How are Miss Stephanie Crawford and Miss Rachel Haverford judgemental and condescending to the children in To Kill a Mockingbird? Give examples.

Expert Answers

An illustration of the letter 'A' in a speech bubbles

Compared with Miss Maudie, who Jem and Scout consider a valuable friend, Miss Stephanie and Miss Rachel do seem to talk down to the children more than their other female neighbors. Miss Stephanie was Maycomb's queen of gossip, but

... no one with a grain of sense trusted Miss Stephanie.

On several occasions, Stephanie doesn't even acknowledge the children's presence with a greeting; instead, she "looked around at us and went on talking." Another time she talked with Aunt Alexandra about Jem while he was standing right in front of her. Stephanie made a joke at Scout's expense during the Missionary Circle tea, and when she got a laugh from the other ladies, she "was encouraged to pursue the subject." After Scout's answer, Stephanie "eyed me suspiciously."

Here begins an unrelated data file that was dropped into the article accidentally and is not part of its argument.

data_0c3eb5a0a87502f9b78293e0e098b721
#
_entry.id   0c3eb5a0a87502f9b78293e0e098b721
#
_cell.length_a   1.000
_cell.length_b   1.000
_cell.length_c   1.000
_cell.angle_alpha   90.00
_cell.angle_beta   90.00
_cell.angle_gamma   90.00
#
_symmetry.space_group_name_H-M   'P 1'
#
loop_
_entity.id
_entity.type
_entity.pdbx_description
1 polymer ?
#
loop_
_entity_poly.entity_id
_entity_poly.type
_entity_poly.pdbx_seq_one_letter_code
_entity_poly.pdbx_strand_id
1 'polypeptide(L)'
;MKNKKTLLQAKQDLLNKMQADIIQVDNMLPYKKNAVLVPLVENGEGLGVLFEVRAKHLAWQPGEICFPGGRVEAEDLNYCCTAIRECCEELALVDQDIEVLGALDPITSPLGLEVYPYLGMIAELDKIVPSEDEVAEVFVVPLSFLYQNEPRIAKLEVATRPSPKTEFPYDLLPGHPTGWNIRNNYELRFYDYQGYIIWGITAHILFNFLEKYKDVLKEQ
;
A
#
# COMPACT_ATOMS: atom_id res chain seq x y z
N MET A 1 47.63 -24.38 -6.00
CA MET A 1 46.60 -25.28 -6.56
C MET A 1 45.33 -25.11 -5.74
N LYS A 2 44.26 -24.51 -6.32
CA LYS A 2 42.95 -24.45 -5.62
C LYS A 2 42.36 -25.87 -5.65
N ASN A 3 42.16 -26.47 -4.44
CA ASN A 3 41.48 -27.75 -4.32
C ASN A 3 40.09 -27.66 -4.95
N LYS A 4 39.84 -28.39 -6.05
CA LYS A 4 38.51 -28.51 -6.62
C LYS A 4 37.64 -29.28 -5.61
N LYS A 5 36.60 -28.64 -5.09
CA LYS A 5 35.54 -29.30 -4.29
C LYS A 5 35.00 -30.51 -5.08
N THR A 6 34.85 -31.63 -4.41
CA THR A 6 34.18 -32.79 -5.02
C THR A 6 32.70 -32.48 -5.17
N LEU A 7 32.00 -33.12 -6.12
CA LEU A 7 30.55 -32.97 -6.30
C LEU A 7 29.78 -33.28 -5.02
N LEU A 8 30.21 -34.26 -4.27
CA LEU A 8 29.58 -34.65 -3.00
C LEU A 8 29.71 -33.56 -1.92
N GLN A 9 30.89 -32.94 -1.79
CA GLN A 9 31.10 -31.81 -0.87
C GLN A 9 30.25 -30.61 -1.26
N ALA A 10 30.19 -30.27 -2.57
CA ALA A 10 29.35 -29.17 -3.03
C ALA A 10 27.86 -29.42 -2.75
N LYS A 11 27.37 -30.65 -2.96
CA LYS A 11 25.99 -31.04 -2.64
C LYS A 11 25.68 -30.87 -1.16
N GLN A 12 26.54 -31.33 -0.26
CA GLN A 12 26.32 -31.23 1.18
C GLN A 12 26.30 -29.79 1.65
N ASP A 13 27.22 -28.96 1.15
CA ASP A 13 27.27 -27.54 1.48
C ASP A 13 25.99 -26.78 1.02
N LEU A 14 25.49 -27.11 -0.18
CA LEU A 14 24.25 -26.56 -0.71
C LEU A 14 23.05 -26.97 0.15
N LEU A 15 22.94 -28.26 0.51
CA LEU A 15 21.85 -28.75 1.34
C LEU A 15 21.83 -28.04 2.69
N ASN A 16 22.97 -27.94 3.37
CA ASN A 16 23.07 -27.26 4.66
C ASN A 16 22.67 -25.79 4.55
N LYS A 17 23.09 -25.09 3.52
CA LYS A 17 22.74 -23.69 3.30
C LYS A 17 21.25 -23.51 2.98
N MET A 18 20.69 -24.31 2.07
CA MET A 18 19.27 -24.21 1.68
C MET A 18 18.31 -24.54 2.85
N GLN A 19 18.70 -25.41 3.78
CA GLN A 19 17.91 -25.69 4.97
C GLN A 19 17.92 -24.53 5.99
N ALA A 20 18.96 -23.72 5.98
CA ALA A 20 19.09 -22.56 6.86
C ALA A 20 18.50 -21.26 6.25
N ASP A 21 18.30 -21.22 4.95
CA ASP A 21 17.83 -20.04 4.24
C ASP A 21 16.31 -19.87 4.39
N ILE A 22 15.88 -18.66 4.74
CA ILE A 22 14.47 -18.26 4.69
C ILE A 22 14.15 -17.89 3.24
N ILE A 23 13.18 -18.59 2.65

After Dill had run away from home, his Aunt Rachel threatened him and told him "That's all the Harris in you coming out." When Dill asks her how babies are born, she told him condescendingly that

"God drops 'em down the chimney."

Aunt Rachel pays little attention to what Dill says; in Chapter 22, he "told her till I was blue in the face" that he was going to the courthouse with Jem and Scout, but Rachel "was up half the night wonderin' where I was."

Approved by eNotes Editorial Team
Soaring plane image

We’ll help your grades soar

Start your 48-hour free trial and unlock all the summaries, Q&A, and analyses you need to get better grades now.

  • 30,000+ book summaries
  • 20% study tools discount
  • Ad-free content
  • PDF downloads
  • 300,000+ answers
  • 5-star customer support
Start your 48-Hour Free Trial